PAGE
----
Through Arlo I met many musicians, but more importantly, I had the chance to see them work. They inspired me to devote my life to playing music.
One of my first “Professional Engagements” (I had to sign a contract!) was a Danish production of Brendan Behan’s play, “The Hostage”.
John Faulkner, now of Galway – then of London, had been asked to suggest some musicians and he put my name forward. The flute player chosen was a great friend of mine from Moyasta in Co. Clare, P.J. Crotty, so the two of us headed off on a six month adventure together. We had an apartment in the middle of Copenhagen where we stayed when we were not travelling throughout Denmark. “Det Danske Teater” (The Danish Theatre) is a National Theatre situated in Copenhagen but it also brings its major productions to all parts of the country. We discovered that life in Denmark was very different from what we were used to!
The language was strange to our ears and difficult (this was a problem because the play was in Danish! We had to learn all our cues in Danish! Luckily, I was very familiar with the play so in the early days I was able to get some of the cues from the action of the play itself); the food was strange and difficult – pickled fish, raw eggs, smelly cheese (Esrom); the weather was colder than we had ever imagined cold could be (we arrived in mid-December) and so on. But we soon adapted. The pubs stayed open late, there was lots of great music (mainly jazz) and we made great friends there.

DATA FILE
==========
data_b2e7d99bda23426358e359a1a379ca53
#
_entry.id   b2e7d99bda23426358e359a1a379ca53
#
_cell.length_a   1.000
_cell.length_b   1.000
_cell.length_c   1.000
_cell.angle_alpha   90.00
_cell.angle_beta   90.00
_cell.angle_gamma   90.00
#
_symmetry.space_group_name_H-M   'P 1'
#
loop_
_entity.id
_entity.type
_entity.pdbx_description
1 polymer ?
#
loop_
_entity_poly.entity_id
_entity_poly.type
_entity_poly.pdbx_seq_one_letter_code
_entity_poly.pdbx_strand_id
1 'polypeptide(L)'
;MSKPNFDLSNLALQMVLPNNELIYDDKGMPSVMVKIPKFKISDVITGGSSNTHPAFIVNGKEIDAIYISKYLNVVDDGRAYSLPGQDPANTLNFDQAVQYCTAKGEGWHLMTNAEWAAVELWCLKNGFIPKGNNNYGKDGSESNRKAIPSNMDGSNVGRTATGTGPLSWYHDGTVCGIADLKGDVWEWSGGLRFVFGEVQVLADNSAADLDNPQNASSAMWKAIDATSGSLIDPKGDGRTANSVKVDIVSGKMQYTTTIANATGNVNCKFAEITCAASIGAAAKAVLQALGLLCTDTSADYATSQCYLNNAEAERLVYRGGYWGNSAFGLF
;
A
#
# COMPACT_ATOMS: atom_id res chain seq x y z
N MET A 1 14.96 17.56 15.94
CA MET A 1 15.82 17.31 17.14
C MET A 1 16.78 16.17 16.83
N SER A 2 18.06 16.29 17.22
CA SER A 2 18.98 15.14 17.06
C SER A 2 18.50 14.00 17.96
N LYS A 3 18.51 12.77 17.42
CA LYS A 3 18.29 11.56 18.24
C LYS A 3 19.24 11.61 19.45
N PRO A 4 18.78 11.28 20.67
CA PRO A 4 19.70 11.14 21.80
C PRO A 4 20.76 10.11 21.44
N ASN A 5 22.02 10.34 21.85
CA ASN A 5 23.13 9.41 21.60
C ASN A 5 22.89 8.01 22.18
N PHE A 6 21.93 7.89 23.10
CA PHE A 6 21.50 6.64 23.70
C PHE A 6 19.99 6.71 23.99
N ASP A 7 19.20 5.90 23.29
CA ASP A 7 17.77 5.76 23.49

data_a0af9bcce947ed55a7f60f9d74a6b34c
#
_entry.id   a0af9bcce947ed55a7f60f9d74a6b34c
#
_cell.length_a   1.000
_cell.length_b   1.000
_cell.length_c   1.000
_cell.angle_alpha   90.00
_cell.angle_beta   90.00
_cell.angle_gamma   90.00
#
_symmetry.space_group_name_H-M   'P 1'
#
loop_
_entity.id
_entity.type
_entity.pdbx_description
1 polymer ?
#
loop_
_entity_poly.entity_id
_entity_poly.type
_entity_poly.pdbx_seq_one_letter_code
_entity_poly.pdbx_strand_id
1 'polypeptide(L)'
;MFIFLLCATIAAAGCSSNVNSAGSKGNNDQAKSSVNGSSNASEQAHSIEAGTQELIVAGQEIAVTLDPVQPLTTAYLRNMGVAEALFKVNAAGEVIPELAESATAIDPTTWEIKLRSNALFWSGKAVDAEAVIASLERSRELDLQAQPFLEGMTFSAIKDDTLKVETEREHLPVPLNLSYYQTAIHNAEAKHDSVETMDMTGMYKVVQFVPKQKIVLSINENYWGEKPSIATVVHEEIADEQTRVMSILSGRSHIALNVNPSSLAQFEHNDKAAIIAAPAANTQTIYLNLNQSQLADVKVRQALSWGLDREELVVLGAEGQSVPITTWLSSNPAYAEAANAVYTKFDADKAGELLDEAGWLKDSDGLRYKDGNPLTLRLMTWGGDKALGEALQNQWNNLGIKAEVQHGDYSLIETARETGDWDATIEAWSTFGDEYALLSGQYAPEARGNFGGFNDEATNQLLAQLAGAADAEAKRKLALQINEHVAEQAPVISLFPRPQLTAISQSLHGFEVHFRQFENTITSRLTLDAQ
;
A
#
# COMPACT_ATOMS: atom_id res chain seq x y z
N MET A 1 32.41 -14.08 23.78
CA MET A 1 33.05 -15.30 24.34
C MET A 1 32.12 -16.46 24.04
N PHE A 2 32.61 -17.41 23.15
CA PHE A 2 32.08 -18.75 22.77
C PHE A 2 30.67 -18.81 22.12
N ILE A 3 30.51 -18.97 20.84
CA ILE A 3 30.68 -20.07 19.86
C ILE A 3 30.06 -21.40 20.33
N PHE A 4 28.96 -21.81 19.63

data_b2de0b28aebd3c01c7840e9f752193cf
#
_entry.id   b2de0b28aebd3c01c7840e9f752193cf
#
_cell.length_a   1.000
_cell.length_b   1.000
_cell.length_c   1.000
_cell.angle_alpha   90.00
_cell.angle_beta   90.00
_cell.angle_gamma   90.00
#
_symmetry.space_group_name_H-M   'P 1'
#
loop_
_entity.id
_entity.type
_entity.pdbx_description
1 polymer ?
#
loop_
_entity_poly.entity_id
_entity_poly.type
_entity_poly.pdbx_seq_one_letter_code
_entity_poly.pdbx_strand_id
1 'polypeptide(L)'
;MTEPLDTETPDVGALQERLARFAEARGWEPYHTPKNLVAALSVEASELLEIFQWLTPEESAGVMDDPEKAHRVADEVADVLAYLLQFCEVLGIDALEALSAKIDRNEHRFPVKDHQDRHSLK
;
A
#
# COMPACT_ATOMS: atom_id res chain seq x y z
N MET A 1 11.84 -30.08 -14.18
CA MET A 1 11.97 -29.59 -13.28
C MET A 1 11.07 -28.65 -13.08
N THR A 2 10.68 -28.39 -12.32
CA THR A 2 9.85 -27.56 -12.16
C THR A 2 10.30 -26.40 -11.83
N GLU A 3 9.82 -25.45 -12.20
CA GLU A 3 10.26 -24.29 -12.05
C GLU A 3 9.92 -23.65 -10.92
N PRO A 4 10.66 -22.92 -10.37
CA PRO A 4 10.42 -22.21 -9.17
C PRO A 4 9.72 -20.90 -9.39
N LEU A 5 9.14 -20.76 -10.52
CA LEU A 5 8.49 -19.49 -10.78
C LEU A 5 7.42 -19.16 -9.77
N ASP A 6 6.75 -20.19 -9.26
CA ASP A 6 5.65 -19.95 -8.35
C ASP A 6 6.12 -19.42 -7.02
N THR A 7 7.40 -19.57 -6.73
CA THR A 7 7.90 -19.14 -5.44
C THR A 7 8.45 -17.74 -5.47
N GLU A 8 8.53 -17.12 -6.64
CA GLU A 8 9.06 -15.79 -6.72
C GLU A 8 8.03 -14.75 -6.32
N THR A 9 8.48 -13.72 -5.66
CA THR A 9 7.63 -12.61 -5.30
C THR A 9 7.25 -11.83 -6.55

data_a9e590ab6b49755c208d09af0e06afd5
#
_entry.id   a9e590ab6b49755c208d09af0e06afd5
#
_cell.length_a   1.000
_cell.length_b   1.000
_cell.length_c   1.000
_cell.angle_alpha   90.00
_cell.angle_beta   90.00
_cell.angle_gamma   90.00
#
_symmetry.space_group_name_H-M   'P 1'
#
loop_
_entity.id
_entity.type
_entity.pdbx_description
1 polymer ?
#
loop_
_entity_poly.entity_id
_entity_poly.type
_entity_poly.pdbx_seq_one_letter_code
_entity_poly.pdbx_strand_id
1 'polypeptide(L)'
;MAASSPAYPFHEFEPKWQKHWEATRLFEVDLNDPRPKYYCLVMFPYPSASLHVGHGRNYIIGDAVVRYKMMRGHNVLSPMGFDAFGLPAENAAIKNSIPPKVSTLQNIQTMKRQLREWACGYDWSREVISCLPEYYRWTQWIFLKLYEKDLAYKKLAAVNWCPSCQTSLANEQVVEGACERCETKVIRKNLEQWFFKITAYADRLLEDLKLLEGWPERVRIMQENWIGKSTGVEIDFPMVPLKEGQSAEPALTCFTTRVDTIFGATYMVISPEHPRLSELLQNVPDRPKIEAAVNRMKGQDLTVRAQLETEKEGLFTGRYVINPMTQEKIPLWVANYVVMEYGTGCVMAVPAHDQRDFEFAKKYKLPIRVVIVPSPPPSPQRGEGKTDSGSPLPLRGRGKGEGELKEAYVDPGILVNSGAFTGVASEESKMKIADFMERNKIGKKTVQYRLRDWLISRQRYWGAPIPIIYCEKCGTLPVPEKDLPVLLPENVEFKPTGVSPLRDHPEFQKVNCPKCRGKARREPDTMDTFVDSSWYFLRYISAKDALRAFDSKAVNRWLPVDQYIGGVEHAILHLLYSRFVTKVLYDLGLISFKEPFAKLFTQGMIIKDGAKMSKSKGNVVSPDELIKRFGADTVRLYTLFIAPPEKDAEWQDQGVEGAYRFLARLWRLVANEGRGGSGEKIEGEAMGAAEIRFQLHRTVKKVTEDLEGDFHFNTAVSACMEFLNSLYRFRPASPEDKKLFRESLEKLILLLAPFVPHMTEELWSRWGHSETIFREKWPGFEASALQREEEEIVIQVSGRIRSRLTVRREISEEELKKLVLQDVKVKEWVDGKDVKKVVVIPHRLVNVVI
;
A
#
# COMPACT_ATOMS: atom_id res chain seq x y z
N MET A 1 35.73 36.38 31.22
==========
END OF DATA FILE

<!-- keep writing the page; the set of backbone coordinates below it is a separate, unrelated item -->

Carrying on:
At first the rehearsals were very difficult because there was disagreement on how the music should sound. We tried to play as we were asked but we knew it didn’t sound right. There were some tense discussions between the Director, the Cast and the Administration which we couldn’t really follow because of our inability to speak Danish but we knew there were problems! Finally we were asked for our opinions and a day or two later the Director and his assistant were fired (we presumed it was because of what we had said!).
We were asked to re-fashion the music to something more traditional and, in an unexpected development, PJ became the Choreographer. One day during a break he was showing some of the actors how to dance a Set. In an impromptu demonstration, he danced around the stage using a chair as his “dancing partner”. Several of the actors clapped and cheered as he danced with his chair and before long he had taught them all a few steps. Eventually the Set was incorporated into the play as one of the opening scenes – and every night PJ got to dance with his chair!